Football rode a golden age to America’s true pastime, and only a half-century or so later did we stop to realize and start to come to grips with the epidemic of head injury and CTE which was the flip side of a sport that brought so much to players and fans.
In a similar vein, if the Internet (and software) is eating the world, then it’s worth stopping for a second to take stock of what is coming out the other side.
Twenty-one years after NCSA Mosaic, the internet indisputably has demonstrated its magic through interconnection, creativity, shared content, games, aggregated demand, quicker and more accessible communication. This has led to new business models, ways to communicate, and political changes.
This has been enabled by a transformation in how we live our daily lives in which there is digital inter-mediation in most everything. We daily create a ton of data and we have processing speed which enables the ability to recognize and make sense of the data.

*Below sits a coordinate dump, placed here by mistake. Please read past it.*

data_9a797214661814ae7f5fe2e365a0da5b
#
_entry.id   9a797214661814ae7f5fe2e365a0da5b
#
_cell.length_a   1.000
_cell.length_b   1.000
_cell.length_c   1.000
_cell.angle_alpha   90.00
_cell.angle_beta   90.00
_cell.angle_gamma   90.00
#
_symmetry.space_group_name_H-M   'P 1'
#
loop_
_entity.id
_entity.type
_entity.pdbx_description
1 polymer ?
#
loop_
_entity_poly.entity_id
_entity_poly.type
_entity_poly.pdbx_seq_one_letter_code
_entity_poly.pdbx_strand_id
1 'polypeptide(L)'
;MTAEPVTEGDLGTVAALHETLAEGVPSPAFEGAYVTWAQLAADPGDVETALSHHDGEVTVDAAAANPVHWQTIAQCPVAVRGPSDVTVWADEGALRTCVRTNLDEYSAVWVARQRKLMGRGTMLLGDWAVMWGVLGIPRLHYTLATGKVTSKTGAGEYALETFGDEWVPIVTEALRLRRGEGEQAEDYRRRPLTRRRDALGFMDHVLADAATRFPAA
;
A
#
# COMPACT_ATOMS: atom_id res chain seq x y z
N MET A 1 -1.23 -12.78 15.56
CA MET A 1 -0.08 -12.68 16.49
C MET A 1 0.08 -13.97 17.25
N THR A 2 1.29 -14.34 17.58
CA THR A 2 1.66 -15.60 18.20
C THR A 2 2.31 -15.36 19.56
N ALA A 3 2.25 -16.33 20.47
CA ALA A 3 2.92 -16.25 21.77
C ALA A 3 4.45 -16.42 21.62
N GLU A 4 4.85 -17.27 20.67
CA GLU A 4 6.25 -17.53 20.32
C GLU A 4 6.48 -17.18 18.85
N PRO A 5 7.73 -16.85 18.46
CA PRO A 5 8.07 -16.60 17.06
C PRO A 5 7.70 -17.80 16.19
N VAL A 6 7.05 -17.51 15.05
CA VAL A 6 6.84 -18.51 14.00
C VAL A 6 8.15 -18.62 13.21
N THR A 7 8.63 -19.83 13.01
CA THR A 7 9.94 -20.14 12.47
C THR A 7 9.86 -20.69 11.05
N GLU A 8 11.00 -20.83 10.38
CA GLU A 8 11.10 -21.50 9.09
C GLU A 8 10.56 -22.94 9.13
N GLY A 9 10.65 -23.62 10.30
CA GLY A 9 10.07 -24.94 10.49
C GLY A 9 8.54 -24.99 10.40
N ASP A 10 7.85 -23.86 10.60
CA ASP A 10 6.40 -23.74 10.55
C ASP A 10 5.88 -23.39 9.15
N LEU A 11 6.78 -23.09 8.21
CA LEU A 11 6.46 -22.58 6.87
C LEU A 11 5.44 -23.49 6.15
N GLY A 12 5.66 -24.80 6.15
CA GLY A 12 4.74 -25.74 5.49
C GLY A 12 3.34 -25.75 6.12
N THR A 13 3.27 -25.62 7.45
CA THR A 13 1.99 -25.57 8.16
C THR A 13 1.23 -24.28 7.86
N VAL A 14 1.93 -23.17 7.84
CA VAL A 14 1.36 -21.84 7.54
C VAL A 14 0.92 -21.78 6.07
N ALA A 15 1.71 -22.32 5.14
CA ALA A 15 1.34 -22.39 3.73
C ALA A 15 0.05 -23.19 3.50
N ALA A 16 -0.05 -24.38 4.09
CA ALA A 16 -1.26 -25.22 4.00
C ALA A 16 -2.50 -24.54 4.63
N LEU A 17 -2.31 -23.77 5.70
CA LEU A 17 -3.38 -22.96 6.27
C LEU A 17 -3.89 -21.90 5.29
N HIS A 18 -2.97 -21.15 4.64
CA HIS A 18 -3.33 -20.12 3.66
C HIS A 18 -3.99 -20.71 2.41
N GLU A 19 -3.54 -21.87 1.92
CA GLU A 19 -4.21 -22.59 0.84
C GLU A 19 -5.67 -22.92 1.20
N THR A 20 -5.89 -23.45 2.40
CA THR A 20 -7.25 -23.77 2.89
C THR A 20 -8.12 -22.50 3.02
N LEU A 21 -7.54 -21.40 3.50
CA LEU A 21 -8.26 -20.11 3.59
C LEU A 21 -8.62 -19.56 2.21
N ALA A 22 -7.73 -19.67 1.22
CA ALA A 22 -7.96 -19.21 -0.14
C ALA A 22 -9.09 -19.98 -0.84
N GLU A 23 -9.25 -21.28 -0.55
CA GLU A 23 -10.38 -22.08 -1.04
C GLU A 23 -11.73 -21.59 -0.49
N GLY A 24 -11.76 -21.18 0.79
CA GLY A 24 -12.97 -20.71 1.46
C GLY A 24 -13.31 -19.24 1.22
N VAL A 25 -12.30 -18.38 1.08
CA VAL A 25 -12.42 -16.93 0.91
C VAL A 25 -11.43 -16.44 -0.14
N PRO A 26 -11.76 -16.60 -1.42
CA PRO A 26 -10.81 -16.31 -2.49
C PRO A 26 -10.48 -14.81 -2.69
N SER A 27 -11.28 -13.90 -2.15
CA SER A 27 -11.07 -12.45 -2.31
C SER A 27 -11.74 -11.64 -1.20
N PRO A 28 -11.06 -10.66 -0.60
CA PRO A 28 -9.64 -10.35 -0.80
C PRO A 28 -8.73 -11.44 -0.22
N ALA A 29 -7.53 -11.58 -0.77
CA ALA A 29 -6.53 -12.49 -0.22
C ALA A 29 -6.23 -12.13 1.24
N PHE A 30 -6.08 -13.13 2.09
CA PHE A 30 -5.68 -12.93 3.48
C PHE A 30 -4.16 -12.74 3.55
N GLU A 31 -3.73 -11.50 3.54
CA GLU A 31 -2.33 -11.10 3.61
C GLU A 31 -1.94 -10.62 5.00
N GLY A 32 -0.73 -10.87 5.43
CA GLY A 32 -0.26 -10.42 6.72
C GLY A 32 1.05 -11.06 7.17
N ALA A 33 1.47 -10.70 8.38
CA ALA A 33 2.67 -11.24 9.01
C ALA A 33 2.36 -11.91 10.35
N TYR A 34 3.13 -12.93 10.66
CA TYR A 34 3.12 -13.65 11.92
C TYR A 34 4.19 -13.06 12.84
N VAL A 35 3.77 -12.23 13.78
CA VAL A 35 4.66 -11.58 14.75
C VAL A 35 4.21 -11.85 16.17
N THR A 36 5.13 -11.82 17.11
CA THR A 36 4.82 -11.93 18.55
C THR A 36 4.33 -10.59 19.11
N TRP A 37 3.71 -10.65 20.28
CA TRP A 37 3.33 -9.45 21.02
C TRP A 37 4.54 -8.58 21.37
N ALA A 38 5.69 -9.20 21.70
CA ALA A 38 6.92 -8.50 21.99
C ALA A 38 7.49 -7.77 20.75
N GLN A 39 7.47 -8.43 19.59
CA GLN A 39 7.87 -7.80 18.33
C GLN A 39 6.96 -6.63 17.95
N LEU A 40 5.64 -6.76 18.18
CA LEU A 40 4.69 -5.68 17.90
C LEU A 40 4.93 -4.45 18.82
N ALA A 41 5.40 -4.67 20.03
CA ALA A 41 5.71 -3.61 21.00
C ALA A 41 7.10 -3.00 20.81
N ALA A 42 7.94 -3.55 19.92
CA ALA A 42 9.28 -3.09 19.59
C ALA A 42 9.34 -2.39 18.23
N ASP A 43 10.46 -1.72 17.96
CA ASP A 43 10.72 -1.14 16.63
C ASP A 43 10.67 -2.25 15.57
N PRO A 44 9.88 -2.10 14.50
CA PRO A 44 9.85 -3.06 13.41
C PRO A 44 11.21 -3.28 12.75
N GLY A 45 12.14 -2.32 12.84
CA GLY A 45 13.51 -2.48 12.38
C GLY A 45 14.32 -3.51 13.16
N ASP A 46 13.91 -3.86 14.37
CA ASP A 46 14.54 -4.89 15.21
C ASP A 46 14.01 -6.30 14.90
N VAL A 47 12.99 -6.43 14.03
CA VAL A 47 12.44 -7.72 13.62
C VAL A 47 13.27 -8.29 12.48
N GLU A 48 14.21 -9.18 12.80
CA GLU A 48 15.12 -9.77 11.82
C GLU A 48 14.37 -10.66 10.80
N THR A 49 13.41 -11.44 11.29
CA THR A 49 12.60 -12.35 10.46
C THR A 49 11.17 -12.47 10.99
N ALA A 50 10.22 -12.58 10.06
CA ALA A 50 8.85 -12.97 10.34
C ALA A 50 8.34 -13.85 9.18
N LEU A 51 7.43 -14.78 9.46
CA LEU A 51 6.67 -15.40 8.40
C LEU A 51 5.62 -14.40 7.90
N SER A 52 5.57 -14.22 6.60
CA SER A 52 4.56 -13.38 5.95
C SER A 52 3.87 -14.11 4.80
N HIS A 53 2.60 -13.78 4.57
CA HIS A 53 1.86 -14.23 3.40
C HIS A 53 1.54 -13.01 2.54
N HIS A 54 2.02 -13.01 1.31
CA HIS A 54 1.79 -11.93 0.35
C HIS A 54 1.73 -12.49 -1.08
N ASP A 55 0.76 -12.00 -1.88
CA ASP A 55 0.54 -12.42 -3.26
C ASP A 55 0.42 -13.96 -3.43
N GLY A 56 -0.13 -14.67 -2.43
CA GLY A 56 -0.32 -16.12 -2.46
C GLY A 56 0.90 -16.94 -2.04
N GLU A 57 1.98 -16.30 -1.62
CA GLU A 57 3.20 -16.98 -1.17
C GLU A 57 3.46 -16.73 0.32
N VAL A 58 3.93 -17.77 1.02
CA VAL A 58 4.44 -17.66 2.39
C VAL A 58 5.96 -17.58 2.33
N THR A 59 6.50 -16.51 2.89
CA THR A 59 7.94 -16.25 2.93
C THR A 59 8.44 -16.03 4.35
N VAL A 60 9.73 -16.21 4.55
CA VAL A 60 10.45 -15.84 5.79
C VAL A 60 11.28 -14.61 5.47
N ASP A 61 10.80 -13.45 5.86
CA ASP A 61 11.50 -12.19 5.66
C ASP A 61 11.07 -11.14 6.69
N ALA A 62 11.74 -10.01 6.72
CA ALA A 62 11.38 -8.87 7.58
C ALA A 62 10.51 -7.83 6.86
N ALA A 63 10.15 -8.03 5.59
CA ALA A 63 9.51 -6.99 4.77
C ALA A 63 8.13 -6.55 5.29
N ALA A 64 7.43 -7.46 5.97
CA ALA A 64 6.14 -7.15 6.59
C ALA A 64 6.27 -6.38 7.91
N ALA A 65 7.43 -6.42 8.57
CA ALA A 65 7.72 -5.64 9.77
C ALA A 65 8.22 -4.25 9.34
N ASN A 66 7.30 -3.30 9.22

These are all good things generally, but also in a sense are dangerous to the human condition which depends on anonymity, forgetfulness, the ability to make mistakes, limits on the ability of people to exert evil, and recognition of the complexity of personhood. Facial recognition, email, web tracking, digital purchases, and search histories can create unalterable biographies that can be abused.
This is seen in countless contexts: the ability of the NSA to spy on us; an arguably greater ability for many private firms to know about us with almost no legal guidelines, and the ability for teenage hackers to steal credit card information from a third of the US in one shot. We can go on.
Our lives have become digital. We need to confront the waste that is a byproduct of this otherwise immensely positive fact. The digital life excretes indelible trails. This will affect some very existential elements of our humanity.